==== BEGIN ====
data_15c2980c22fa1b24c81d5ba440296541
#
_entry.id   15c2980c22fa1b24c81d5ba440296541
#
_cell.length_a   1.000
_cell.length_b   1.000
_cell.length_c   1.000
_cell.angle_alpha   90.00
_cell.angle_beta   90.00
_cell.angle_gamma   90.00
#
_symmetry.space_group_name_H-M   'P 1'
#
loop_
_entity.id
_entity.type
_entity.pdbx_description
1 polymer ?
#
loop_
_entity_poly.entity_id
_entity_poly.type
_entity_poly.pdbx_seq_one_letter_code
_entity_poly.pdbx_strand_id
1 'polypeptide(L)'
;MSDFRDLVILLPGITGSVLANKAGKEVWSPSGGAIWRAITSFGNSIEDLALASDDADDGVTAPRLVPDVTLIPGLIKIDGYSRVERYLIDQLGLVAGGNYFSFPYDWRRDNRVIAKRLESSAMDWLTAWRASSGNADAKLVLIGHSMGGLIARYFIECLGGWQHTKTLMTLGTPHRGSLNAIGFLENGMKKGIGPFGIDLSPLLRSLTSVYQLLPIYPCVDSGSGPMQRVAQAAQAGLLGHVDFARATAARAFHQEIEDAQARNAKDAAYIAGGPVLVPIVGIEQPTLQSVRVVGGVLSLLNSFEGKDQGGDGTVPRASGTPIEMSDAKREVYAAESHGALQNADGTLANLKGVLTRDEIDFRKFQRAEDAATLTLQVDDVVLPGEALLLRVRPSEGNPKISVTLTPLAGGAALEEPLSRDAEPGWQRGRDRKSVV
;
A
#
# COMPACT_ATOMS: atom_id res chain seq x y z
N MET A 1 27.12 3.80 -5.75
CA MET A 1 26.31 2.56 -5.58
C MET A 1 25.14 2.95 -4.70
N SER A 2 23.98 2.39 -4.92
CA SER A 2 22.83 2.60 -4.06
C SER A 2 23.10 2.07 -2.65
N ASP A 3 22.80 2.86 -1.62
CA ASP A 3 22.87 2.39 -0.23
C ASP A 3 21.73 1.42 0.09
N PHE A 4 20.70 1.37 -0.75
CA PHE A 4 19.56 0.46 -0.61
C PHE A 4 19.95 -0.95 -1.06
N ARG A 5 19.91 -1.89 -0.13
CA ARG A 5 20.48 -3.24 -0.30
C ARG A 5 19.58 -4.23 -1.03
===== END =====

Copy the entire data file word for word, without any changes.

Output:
data_15c2980c22fa1b24c81d5ba440296541
#
_entry.id   15c2980c22fa1b24c81d5ba440296541
#
_cell.length_a   1.000
_cell.length_b   1.000
_cell.length_c   1.000
_cell.angle_alpha   90.00
_cell.angle_beta   90.00
_cell.angle_gamma   90.00
#
_symmetry.space_group_name_H-M   'P 1'
#
loop_
_entity.id
_entity.type
_entity.pdbx_description
1 polymer ?
#
loop_
_entity_poly.entity_id
_entity_poly.type
_entity_poly.pdbx_seq_one_letter_code
_entity_poly.pdbx_strand_id
1 'polypeptide(L)'
;MSDFRDLVILLPGITGSVLANKAGKEVWSPSGGAIWRAITSFGNSIEDLALASDDADDGVTAPRLVPDVTLIPGLIKIDGYSRVERYLIDQLGLVAGGNYFSFPYDWRRDNRVIAKRLESSAMDWLTAWRASSGNADAKLVLIGHSMGGLIARYFIECLGGWQHTKTLMTLGTPHRGSLNAIGFLENGMKKGIGPFGIDLSPLLRSLTSVYQLLPIYPCVDSGSGPMQRVAQAAQAGLLGHVDFARATAARAFHQEIEDAQARNAKDAAYIAGGPVLVPIVGIEQPTLQSVRVVGGVLSLLNSFEGKDQGGDGTVPRASGTPIEMSDAKREVYAAESHGALQNADGTLANLKGVLTRDEIDFRKFQRAEDAATLTLQVDDVVLPGEALLLRVRPSEGNPKISVTLTPLAGGAALEEPLSRDAEPGWQRGRDRKSVV
;
A
#
# COMPACT_ATOMS: atom_id res chain seq x y z
N MET A 1 27.12 3.80 -5.75
CA MET A 1 26.31 2.56 -5.58
C MET A 1 25.14 2.95 -4.70
N SER A 2 23.98 2.39 -4.92
CA SER A 2 22.83 2.60 -4.06
C SER A 2 23.10 2.07 -2.65
N ASP A 3 22.80 2.86 -1.62
CA ASP A 3 22.87 2.39 -0.23
C ASP A 3 21.73 1.42 0.09
N PHE A 4 20.70 1.37 -0.75
CA PHE A 4 19.56 0.46 -0.61
C PHE A 4 19.95 -0.95 -1.06
N ARG A 5 19.91 -1.89 -0.13
CA ARG A 5 20.48 -3.24 -0.30
C ARG A 5 19.58 -4.23 -1.03